To the south the geographic subregion of Upper Andalusia lies within the Baetic System, while Lower Andalusia is in the Baetic Depression of the valley of the Guadalquivir. The name "Andalusia" is derived from the Arabic word Al-Andalus; the toponym al-Andalus is first attested by inscriptions on coins minted in 716 by the new Muslim government of Iberia. These coins, called dinars, were inscribed in both Arabic; the etymology of the name "al-Andalus" has traditionally been derived from the name of the Vandals. Halm in 1989 derived the name from a Gothic term, *landahlauts, in 2002, Bossong suggested its derivation from a pre-Roman substrate; the region's history and culture have been influenced by the native Iberians, Carthaginians, Romans, Visigoths, Jews, Muslim Moors and the Castilian and other Christian North Iberian nationalities who reconquered and settled the area in the latter phases of the Reconquista. Andalusia has been a agricultural region, compared to the rest of Spain and the rest of Europe.
However, the growth of the community in the sectors of industry and services was above average in Spain and higher than many communities in the Eurozone. The region has a strong identity. Many cultural phenomena that are seen internationally as distinctively Spanish are or Andalusian in origin; these include flamenco and, to a lesser extent and Hispano-Moorish architectural styles, both of which are prevalent in other regions of Spain. Andalusia's hinterland is the hottest area of Europe, with cities like Córdoba and Seville averaging above 36 °C in summer high temperatures. Late evening temperatures can sometimes stay around 35 °C until close to midnight, with daytime highs of over 40 °C common. Seville has the highest average annual temperature in mainland Spain and mainland Europe followed by Almería, its present form is derived from the Arabic name for Muslim Iberia, "Al-Andalus". However, the etymology of the name "Al-Andalus" is disputed, the extent of Iberian territory encompassed by the name has changed over the centuries.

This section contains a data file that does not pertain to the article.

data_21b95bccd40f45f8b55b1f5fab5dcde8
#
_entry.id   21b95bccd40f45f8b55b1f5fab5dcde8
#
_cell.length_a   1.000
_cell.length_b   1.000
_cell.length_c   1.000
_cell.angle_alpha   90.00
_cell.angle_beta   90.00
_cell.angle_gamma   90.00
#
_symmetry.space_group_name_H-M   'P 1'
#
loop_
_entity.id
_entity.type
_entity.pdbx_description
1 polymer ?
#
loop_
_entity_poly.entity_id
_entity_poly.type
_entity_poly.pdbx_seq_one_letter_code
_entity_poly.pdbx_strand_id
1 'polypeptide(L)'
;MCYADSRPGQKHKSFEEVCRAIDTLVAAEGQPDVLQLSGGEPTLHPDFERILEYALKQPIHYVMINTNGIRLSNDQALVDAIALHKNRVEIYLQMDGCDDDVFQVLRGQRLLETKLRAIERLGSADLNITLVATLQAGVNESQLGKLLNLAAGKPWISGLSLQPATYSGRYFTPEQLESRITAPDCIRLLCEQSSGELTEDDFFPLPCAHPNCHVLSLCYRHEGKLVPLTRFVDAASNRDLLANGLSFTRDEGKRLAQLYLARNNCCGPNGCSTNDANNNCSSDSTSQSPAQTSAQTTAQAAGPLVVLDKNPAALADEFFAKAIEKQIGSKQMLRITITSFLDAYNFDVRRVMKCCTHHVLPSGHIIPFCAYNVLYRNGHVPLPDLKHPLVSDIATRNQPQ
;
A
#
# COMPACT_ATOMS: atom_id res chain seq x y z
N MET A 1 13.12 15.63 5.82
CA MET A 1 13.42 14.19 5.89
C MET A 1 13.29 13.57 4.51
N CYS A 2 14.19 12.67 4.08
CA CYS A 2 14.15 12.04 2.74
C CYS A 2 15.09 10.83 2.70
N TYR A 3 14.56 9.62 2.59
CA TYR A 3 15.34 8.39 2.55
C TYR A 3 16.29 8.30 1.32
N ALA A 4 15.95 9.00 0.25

The Spanish place name Andalucía was introduced into the Spanish languages in the 13th century under the form el Andalucía. The name was adopted to refer to those territories still under Moorish rule, south of Castilla Nueva and Valencia, corresponding with the former Roman province hitherto called Baetica in Latin sources; this was a Castilianization of Al-Andalusiya, the adjectival form of the Arabic language al-Andalus, the name given by the Arabs to all of the Iberian territories under Muslim rule from 711 to 1492. The etymology of al-Andalus is itself somewhat debated, but in fact it entered the Arabic language before this area came under Muslim rule. Like the Arabic term al-Andalus, in historical contexts the Spanish term Andalucía or the English term Andalusia do not refer to the exact territory designated by these terms today; the term referred to territories under Muslim control. In the Estoria de España of Alfonso X of Castile, written in the second half of the 13th century, the term Andalucía is used with three different meanings: As a literal translation of the Arabic al-Ándalus when Arabic texts are quoted.
To designate the territories the Christians had regained by that time in the Guadalquivir valley and in the Kingdoms of Granada and Murcia. In a document from 1253, Alfonso X styled himself León y de toda Andalucía. To designate the territories the Christians had regained by that time in the Guadalquivir valley but not the Kingdom of Granada; this was the most common significance in Early modern period. From an administrative point of view, Granada remained separate for many years after the completion of the Reconquista due, above all, to its emblematic character as the last territory regained, as the seat of the important Real Chancillería de Granada, a court of last resort. Stil
A song is a single work of music, intended to be sung by the human voice with distinct and fixed pitches and patterns using sound and silence and a variety of forms that include the repetition of sections. Through semantic widening, a broader sense of the word "song" may refer to instrumentals. Written words created for music or for which music is created, are called lyrics. If a pre-existing poem is set to composed music in classical music it is an art song. Songs that are sung on repeated pitches without distinct contours and patterns that rise and fall are called chants. Songs in a simple style that are learned informally are referred to as folk songs. Songs that are composed for professional singers who sell their recordings or live shows to the mass market are called popular songs; these songs, which have broad appeal, are composed by professional songwriters and lyricists. Art songs are composed by trained classical composers for recital performances. Songs are recorded on audio or video.